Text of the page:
The Moral Landscape  

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"He did tell us to kill them for talking back to us (Exodus 21:15, Leviticus 20:9, Deuteronomy 21:18–21, Mark 7:9–13, and Matthew 15:4–7)." --The Moral Landscape (2010) by Sam Harris, see honour thy father and thy mother and child discipline

"My spoken and written collisions with Richard Shweder, Scott Atran, Mel Konner and other anthropologists..." --The Moral Landscape (2010) by Sam Harris, p.205/6

"Many of my critics fault me for not engaging more directly with the academic literature on moral philosophy ... [but] I am convinced that every appearance of terms like ‘metaethics,’ ‘deontology,’ ‘noncognitivism,’ ‘antirealism,’ ‘emotivism,’ etc. directly increases the amount of boredom in the universe." --The Moral Landscape (2010) by Sam Harris, p. 197

"Of late, the philosophers William Casebeer and Owen Flanagan have each built similar cases..."--The Moral Landscape

"Increasingly, secular democracies are left supine before the unreasoning zeal of old-time religion. The juxtaposition of conservative dogmatism and liberal doubt accounts for the decade that has been lost in the United States to a ban on federal funding for embryonic stem-cell research; it explains the years of political distraction we have suffered, and will continue to suffer, over issues like abortion and gay marriage; it lies at the bottom of current efforts to pass anti-blasphemy laws at the United Nations (which would make it illegal for the citizens of member states to criticize religion); it has hobbled the West in its generational war against radical Islam; and it may yet refashion the societies of Europe into a new Caliphate. [Eurabia, While Europe Slept, Reflections on the Revolution in Europe] Knowing what the Creator of the Universe believes about right and wrong inspires religious conservatives to enforce this vision in the public sphere at almost any cost; not knowing what is right—or that anything can ever be truly right—often leads secular liberals to surrender their intellectual standards and political freedoms with both hands." --The Moral Landscape (2010) by Sam Harris, p.5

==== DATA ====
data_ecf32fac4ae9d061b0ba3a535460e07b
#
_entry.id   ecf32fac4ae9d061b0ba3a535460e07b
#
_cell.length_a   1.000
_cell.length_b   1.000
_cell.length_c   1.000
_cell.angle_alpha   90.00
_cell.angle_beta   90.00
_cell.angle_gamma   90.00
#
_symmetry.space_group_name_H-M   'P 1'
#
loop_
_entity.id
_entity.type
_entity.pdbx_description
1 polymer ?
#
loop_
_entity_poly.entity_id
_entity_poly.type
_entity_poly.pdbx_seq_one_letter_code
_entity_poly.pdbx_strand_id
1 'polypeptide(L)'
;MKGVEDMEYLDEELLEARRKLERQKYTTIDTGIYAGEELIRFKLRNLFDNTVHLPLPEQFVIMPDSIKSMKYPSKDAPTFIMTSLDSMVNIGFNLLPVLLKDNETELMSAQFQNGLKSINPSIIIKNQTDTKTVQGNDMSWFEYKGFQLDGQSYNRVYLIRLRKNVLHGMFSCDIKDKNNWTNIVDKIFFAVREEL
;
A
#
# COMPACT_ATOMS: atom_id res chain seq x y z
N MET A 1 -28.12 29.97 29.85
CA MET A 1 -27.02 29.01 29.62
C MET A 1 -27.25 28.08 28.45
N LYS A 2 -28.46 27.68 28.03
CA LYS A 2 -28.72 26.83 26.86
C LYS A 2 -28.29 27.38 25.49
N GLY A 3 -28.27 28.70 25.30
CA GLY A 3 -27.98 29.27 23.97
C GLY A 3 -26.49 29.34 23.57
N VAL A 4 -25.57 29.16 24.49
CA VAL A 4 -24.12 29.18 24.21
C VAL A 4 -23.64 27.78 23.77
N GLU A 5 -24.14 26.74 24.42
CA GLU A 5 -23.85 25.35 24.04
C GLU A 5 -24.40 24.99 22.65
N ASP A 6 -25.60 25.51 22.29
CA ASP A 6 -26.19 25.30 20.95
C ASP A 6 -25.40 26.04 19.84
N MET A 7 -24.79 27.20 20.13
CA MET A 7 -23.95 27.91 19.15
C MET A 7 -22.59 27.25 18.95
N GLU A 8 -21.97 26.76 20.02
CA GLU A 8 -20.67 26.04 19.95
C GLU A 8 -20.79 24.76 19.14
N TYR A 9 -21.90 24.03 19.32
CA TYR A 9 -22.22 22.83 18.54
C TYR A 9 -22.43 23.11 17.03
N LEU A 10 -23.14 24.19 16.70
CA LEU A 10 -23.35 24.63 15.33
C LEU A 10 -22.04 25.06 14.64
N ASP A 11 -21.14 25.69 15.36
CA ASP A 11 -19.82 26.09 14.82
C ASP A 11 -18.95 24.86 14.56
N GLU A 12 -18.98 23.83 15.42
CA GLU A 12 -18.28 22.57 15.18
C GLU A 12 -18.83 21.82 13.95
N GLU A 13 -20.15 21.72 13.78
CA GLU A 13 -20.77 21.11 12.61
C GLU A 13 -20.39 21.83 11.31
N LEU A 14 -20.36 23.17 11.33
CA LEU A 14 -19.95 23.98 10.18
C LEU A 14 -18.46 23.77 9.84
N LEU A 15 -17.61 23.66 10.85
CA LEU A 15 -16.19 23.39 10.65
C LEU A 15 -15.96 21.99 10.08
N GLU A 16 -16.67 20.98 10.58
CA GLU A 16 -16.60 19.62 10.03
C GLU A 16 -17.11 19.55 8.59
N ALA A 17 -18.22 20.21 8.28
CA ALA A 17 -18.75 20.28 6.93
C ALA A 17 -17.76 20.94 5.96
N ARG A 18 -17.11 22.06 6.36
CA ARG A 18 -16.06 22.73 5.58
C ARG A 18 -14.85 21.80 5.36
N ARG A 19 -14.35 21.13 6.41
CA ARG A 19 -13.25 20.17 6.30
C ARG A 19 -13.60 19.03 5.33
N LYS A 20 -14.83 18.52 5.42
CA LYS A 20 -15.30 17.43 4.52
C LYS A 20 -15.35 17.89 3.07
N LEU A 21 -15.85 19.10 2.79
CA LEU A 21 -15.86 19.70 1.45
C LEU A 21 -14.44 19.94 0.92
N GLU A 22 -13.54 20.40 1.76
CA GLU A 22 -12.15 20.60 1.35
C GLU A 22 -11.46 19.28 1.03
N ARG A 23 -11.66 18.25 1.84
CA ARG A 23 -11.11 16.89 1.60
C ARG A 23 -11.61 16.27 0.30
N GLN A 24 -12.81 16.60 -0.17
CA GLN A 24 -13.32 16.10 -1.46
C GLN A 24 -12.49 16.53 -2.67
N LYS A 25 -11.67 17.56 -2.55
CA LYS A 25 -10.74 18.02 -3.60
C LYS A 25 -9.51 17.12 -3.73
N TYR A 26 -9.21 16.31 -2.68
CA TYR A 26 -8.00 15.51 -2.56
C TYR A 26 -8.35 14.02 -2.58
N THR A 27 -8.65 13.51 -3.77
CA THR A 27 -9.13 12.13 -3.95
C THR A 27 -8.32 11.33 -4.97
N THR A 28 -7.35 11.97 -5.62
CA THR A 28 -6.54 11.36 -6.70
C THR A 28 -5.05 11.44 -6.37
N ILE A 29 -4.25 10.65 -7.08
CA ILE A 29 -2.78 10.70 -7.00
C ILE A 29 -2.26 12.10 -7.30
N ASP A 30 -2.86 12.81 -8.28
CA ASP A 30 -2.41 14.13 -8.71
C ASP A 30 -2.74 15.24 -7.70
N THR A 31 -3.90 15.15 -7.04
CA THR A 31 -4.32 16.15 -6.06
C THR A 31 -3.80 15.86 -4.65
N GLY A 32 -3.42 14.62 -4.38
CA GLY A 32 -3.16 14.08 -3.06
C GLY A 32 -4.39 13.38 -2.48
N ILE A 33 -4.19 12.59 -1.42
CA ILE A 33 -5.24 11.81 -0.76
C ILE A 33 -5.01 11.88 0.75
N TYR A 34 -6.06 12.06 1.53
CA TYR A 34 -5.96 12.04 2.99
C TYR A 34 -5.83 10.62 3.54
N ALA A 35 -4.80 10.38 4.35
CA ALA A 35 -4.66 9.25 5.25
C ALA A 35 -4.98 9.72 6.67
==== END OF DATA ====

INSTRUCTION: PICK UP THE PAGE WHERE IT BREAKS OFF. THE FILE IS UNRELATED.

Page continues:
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The Moral Landscape: How Science Can Determine Human Values is a 2010 book by Sam Harris, in which the author promotes a science of morality and argues that many thinkers have long confused the relationship between morality, facts, and science. He aims to carve a third path between secularists who say morality is subjective (e.g. moral relativists), and religionists who say that morality is given by God and scripture. Harris contends that the only moral framework worth talking about is one where "morally good" things pertain to increases in the "well-being of conscious creatures". He then argues that, problems with philosophy of science and reason in general notwithstanding, 'moral questions' will have objectively right and wrong answers which are grounded in empirical facts about what causes people to flourish.

Challenging the traditional philosophical notion that humans can never get an 'ought' from an 'is' (the so-called Hume's law), Harris argues that moral questions are best pursued using not just philosophy, but the methods of science. Thus, "science can determine human values" translates to "science can tell us which values lead to human flourishing". It is in this sense that Harris advocates that scientists begin conversations about a normative science of "morality".

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